Table 5 shows the comparison between survivors and non-survivors in infected patients. In the multivariate analysis, only appropriate antimicrobial therapy (OR 0.11; 95% CI 0.02–0.51; p=0.004) and clone ST79 were protective factors of mortality (OR 0.07; 95% CI 0.008–0.76; p=0.028). Appropriate antimicrobial therapy was more often administered in infections caused by the ST2 clone than in infection caused by the genotype ST79 although this difference did not reach statistical significance (68.8 vs. 45.9%; p=0.060). Patients who survived received more frequently combination therapy although this difference was not statistically different and this factor was not included in the final multivariate model.

Table 5.

Bivariate analysis of hospital mortality in the total cohort of infected critically ill patients.

  Survivors, n=93  Dead, n=43  RR (95% CI)  p 
Mean age (yr.) median, IQR  56 (33–66)  65 (51–74)  –  0.011 
Gender (female) n (%)  29 (31.2)  11 (25.6)  0.75 (0.33–1.71)  0.505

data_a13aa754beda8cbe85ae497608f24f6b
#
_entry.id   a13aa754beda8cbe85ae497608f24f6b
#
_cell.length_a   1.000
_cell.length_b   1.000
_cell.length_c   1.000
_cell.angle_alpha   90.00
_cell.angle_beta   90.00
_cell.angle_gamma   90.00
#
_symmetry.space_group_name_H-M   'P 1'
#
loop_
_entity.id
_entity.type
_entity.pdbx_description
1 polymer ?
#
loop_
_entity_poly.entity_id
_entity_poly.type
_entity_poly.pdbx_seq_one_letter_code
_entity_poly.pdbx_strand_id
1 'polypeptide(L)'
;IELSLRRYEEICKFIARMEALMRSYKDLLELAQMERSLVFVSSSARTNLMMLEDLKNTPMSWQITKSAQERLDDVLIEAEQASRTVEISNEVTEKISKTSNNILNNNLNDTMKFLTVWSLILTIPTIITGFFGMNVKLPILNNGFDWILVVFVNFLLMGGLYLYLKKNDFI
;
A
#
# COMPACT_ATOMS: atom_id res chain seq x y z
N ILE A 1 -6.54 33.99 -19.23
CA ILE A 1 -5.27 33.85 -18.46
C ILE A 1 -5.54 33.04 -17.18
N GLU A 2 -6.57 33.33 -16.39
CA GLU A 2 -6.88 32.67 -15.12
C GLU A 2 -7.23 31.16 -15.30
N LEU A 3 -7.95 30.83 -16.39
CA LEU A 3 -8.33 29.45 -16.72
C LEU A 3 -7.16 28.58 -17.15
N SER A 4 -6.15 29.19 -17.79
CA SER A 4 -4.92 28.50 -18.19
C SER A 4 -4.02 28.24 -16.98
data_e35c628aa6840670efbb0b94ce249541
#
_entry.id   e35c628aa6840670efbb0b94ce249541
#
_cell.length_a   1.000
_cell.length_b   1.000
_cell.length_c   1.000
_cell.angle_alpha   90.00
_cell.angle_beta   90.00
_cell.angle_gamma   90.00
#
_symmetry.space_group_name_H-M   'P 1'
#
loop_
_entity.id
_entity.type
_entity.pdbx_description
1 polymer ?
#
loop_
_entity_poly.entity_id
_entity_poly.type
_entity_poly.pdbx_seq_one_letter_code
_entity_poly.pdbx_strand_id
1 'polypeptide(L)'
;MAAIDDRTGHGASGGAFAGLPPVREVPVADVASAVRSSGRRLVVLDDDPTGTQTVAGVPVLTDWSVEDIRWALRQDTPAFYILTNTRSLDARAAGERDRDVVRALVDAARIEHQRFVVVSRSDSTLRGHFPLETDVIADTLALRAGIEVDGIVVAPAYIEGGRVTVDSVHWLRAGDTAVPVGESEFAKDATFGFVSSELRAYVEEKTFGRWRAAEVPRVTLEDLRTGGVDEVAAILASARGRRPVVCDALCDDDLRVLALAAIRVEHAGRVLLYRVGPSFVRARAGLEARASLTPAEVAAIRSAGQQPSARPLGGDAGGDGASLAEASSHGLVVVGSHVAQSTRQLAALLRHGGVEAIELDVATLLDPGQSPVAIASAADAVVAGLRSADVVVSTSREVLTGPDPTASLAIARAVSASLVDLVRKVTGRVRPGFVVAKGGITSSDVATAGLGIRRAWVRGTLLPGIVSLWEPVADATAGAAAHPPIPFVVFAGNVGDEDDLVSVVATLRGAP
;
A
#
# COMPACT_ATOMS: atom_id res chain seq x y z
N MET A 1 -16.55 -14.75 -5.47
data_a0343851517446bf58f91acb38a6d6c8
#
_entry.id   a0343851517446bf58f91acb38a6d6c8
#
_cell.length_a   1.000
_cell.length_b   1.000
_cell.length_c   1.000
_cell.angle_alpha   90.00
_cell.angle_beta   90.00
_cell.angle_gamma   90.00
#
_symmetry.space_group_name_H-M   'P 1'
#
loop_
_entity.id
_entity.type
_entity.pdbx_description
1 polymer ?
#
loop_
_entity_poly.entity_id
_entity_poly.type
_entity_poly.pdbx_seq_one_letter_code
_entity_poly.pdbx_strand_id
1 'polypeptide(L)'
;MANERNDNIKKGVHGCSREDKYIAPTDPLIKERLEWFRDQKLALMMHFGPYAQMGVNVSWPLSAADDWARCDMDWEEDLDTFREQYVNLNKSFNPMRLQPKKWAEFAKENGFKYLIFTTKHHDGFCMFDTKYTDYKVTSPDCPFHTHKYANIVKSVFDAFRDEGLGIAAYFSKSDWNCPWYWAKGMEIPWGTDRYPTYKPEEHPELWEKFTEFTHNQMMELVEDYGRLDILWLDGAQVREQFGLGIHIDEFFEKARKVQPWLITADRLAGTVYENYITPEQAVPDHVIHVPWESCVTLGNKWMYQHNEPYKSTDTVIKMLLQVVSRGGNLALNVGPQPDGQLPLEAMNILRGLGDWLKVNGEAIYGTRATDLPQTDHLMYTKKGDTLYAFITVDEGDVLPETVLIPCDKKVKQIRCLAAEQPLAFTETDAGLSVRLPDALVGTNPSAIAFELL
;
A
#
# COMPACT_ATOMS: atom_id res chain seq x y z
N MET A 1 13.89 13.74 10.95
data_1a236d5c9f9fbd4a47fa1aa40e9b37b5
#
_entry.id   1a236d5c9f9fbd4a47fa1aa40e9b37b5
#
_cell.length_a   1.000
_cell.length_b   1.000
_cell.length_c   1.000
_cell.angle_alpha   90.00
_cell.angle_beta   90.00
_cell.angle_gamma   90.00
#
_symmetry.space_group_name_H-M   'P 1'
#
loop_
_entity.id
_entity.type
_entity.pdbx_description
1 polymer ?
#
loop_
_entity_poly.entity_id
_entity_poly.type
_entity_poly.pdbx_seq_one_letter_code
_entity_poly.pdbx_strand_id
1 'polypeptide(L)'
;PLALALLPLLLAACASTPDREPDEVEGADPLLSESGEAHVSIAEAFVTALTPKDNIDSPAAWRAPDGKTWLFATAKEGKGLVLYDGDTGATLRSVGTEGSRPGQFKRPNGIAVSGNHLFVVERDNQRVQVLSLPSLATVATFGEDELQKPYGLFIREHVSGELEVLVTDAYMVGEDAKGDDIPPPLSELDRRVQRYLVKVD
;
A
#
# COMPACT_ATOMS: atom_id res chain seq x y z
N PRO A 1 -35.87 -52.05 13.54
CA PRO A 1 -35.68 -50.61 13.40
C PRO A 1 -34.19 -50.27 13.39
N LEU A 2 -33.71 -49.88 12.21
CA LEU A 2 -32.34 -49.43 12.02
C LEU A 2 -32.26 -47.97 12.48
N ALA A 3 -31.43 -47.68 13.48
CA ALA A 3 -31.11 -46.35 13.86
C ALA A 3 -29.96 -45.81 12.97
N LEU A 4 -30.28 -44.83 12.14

Non-fatal  69 (74.2)  25 (58.1)  –  0.114 
Ultimately fatal  21 (22.6)  14 (32.6)     
Rapidly fatal  3 (3.2)  4 (9.3)     
Surgical procedure  35 (37.6)  21 (48.8)  1.58 (0.76–3.28)  0.217 
Charlson  0 (0–2)  0 (0–2)  –  0.346 
Underlying disease
COPD  7 (7.5)  7 (16.3)  2.38 (0.78–7.30)  0.118 
Cirrhosis  4 (4.3)  2 (4.7)  1.08 (0.19–6.16)  0.926 
Diabetes mellitus  14 (15.1)  6 (14)  0.91 (0.32–2.57)  0.866 
Chronic renal insufficiency  3 (7)  –  0.010 
Cancer  9 (9.7)  10 (23.3)  2.82 (1.05–7.58)  0.034 
Organ transplant recipient  1 (1.1)  1 (2.3)  2.19 (0.13–35.86)  0.534 
Clinical presentation
Severe sepsis/septic shock  40/85 (47.1)  31/42 (73.8)  3.17 (1.41–7.12)  0.004 
Nosocomial acquisition  90 (96.8)  42 (97.7)  1.40 (0.14–13.86)  0.773 
Source of infection
Pneumonia*  50 (53.8)  26 (60.5)  1.28 (0.61–2.68)  0.504